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Global rise in turnover predicted by businesses


Research from the Sage Business Index by the Sage Group says international businesses predict an average of 2.5 percent rise in turnover over the next 12-months.

The yearly Sage Business Index survey questioned approximately 14,000 small medium businesses (SMEs) across 18 countries, revealing global businesses are experiencing a four-year high. The Sage Business Index has been conducting similar research since 2011 and has its own point system.  From the report, both an increase in employees and turnover is expected with confidence growing from 62.01 in 2013 to 64.14 in 2014.

Europe mostly paints a picture of optimism with Ireland and Spain confident, with a score of 56.40 and 54.14 respectively.  Meanwhile, Germany, Poland and the UK are even more optimistic whereas in Austria, Portugal and Switzerland all score below 50 with pessimistic views.  France is the most pessimistic European countries surveyed with a score of 44.08. 

The report covers predictions for growth, attitudes to risk, barriers to growth and export - outlining how businesses are reacting the challenging economies.  Sage Group CEO, Guy Berruyer explains, “Confidence has been on the rise for some time but we appear to have reached a global tipping point where for the first time businesses are optimistic about the prospects for their business, their national economy and the global economy. This is underlined by their business predictions for the year ahead.”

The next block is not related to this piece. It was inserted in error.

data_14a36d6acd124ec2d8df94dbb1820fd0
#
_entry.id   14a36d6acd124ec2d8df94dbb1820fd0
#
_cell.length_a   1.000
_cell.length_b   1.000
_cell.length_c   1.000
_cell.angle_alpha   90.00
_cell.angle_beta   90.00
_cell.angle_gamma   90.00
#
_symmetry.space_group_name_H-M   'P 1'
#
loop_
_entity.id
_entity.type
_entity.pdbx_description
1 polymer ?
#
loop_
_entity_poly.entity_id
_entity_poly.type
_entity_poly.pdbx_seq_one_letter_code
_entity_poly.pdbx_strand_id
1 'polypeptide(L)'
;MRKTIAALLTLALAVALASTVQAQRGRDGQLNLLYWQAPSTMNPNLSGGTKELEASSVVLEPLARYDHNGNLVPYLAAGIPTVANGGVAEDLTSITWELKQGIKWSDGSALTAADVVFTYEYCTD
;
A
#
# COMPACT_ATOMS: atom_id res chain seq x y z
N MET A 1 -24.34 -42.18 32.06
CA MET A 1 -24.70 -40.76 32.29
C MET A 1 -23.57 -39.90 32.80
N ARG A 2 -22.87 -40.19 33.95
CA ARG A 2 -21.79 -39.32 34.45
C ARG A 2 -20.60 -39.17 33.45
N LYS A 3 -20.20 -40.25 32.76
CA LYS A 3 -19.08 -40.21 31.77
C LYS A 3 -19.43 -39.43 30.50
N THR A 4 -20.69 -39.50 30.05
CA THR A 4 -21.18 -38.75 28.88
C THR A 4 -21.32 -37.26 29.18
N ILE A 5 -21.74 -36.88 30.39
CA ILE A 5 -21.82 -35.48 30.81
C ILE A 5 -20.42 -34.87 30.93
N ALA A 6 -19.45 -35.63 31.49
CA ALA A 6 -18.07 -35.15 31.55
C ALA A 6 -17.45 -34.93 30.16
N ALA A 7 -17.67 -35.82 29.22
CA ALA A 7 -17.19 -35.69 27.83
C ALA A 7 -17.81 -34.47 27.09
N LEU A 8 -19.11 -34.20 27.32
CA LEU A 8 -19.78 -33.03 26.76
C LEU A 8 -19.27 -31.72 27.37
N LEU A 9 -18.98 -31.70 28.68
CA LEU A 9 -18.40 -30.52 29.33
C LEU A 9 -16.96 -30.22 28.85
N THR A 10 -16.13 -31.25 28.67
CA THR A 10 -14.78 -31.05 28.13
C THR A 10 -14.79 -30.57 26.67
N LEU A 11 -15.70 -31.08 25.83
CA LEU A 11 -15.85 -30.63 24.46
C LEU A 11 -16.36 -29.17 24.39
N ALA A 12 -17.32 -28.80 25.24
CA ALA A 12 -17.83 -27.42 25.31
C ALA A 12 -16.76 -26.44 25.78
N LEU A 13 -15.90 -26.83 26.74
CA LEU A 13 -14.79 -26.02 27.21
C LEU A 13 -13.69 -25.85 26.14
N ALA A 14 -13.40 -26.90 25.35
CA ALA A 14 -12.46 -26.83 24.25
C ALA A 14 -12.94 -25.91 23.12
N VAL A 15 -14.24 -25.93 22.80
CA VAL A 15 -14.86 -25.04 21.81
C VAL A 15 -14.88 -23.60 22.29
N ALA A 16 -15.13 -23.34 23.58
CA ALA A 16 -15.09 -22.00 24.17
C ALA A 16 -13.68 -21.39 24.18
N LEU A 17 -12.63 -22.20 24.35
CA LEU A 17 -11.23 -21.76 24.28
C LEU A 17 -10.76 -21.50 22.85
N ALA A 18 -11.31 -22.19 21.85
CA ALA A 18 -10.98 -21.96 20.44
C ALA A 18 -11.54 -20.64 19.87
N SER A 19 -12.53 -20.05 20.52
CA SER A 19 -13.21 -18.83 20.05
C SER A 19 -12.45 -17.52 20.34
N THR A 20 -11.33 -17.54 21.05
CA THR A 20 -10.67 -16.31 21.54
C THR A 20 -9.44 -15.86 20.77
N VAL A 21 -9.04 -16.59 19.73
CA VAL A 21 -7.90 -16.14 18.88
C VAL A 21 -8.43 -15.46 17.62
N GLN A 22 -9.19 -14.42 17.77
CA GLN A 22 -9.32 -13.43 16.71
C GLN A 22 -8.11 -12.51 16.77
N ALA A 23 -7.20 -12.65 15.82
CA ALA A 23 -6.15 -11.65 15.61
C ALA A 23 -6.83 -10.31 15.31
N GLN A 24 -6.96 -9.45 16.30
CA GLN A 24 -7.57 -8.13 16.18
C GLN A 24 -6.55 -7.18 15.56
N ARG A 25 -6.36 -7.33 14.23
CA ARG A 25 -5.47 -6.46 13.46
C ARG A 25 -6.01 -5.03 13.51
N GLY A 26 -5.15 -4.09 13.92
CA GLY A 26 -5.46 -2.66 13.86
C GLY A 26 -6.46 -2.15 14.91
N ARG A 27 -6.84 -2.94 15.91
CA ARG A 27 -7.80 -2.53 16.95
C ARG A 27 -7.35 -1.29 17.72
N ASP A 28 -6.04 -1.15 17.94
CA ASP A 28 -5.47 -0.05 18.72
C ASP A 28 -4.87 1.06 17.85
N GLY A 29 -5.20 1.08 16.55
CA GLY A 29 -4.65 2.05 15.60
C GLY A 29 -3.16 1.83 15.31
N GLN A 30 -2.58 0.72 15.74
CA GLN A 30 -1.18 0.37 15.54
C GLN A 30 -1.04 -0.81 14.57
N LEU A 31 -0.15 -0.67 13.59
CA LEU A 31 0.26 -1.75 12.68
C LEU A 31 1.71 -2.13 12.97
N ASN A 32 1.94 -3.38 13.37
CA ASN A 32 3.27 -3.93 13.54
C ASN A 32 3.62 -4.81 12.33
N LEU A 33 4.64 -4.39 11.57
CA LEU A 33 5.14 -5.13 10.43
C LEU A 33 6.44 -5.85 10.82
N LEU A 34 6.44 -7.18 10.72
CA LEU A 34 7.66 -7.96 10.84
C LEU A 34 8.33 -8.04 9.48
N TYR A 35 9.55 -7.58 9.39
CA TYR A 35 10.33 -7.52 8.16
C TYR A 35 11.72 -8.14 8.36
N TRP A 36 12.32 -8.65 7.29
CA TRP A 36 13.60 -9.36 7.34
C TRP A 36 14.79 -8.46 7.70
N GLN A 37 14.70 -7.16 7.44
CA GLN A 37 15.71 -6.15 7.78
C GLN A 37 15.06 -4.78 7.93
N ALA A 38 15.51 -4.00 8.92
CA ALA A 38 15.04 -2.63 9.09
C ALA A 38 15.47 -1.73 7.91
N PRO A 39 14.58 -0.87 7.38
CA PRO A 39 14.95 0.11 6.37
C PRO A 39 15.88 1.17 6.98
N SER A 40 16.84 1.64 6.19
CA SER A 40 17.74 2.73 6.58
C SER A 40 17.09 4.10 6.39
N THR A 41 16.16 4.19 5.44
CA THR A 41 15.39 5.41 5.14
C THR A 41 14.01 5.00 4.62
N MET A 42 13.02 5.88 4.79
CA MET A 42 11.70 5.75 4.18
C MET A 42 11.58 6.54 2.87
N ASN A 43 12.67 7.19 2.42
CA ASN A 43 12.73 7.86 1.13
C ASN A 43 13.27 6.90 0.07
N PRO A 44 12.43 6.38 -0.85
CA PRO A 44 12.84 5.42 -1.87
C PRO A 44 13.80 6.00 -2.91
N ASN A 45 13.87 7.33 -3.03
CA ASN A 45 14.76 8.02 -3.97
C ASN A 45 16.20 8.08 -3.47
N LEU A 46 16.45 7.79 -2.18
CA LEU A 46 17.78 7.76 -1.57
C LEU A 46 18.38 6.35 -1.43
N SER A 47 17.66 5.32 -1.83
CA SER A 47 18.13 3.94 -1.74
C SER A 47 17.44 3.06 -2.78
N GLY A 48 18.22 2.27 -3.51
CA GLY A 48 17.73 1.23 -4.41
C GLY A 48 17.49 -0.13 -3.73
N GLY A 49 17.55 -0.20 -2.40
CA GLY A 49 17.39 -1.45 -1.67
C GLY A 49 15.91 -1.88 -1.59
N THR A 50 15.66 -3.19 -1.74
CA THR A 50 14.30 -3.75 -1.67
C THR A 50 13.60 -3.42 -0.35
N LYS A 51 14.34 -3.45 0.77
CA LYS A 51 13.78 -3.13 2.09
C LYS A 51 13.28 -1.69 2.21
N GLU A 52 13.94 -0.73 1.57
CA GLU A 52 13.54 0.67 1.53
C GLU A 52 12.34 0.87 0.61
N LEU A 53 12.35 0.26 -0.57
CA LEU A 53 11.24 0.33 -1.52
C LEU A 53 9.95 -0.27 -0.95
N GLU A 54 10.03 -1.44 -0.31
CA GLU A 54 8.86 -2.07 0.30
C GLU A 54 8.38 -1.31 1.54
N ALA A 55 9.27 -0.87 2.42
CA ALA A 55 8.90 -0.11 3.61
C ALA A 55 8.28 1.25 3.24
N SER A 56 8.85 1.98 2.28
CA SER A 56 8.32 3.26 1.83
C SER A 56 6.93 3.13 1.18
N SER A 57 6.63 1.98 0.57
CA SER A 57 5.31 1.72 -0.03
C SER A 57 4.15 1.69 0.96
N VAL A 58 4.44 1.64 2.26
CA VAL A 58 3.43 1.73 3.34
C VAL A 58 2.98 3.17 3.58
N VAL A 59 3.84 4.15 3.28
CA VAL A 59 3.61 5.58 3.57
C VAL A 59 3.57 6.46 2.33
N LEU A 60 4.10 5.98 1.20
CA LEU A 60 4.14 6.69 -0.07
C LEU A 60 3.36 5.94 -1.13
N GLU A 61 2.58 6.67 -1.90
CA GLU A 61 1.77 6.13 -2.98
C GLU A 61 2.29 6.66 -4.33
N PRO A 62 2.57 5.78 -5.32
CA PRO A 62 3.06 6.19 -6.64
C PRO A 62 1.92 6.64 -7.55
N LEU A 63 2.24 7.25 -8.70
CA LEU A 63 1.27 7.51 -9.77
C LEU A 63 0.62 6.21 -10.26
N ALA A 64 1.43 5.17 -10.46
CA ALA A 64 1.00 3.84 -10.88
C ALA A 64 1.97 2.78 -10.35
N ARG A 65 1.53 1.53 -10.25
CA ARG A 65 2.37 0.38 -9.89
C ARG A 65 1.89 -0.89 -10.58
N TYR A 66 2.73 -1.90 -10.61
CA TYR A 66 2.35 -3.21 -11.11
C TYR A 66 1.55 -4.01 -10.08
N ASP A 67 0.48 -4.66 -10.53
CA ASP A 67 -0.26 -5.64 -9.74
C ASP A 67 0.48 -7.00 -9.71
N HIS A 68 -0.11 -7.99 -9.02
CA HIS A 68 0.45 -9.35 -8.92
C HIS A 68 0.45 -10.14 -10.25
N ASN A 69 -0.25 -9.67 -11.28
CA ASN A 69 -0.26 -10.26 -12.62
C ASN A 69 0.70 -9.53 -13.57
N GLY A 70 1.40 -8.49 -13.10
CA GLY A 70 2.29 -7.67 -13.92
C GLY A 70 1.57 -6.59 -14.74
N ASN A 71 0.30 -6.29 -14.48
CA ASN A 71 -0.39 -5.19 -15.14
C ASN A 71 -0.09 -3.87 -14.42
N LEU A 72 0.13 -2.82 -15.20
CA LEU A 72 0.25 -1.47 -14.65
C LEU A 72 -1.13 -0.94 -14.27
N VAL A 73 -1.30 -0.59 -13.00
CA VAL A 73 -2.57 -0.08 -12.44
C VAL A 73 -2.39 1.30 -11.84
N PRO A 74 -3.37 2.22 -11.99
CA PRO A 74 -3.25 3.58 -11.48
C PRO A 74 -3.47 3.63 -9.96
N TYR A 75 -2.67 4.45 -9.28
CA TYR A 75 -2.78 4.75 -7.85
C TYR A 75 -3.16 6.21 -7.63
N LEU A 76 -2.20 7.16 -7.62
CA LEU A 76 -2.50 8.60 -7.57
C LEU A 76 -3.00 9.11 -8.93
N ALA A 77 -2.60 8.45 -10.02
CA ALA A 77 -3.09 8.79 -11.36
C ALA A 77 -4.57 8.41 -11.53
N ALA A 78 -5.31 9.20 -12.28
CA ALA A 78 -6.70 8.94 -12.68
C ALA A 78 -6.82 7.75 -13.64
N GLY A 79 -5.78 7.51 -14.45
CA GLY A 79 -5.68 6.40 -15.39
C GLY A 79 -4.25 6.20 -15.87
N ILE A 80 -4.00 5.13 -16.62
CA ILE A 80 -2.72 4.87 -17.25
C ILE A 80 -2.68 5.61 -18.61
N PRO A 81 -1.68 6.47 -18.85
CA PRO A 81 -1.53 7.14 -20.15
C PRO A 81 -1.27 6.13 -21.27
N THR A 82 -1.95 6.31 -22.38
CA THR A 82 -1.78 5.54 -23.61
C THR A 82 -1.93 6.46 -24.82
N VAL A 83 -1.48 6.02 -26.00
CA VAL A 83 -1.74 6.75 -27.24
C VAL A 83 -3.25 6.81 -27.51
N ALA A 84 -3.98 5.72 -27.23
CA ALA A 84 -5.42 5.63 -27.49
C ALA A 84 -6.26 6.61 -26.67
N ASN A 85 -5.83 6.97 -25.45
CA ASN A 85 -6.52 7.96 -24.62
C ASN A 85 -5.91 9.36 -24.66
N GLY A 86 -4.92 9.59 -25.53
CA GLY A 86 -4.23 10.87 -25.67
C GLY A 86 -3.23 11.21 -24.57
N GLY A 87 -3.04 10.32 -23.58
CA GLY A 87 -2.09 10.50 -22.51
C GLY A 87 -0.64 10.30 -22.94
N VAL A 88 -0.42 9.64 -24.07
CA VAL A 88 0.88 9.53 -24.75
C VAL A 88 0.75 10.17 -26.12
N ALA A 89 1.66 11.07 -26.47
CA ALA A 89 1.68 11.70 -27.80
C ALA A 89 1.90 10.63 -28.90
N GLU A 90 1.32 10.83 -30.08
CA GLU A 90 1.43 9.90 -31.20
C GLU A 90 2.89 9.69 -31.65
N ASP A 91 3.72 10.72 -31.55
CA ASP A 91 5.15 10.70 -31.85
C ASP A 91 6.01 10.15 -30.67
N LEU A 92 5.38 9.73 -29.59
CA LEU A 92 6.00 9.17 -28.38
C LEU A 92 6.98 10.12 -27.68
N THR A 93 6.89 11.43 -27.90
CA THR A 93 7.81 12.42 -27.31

Although British entrepreneurs are more bullish about future economy and growth, risk is an element that has an impact on how businesses perform.   Brazilian and US counterparts are bigger risk takers whereas the UK entrepreneurs are reluctant to take chances that other business owners are more willing to embrace.  The research shows that 29 percent of UK business owners claim they are more willing to take risk than previously, while 54 percent of them have not changed their attitudes.

The lack of risk taking by UK businesses is outshone by the ability to export, with 10 percent of British companies experiencing a decline in export sales as highlighted by the report authors. “However, more must be done to support businesses with ambitions to grow their exports – a key factor in the continued growth of the global economy,” continued Berruyer.

Even though there remain barriers that hinder success particularly in exporting, overall, confidence and support appears to be better in the UK than is being experienced by other European countries.  This is way the decline has been stemmed and the potential is promising for UK SMEs.

Although the prediction by businesses is promising, recent news reported by the BBC is a stark reminder how quickly things can change.  It was reported that European and US stock markets were seeing a sharp falls as fears deepened over prospects for the global economy from various issues that have an impact upon confidence. Therefore, it is critical that businesses have as much information as possible to ensure more informed decisions are made.

The full research can be found at


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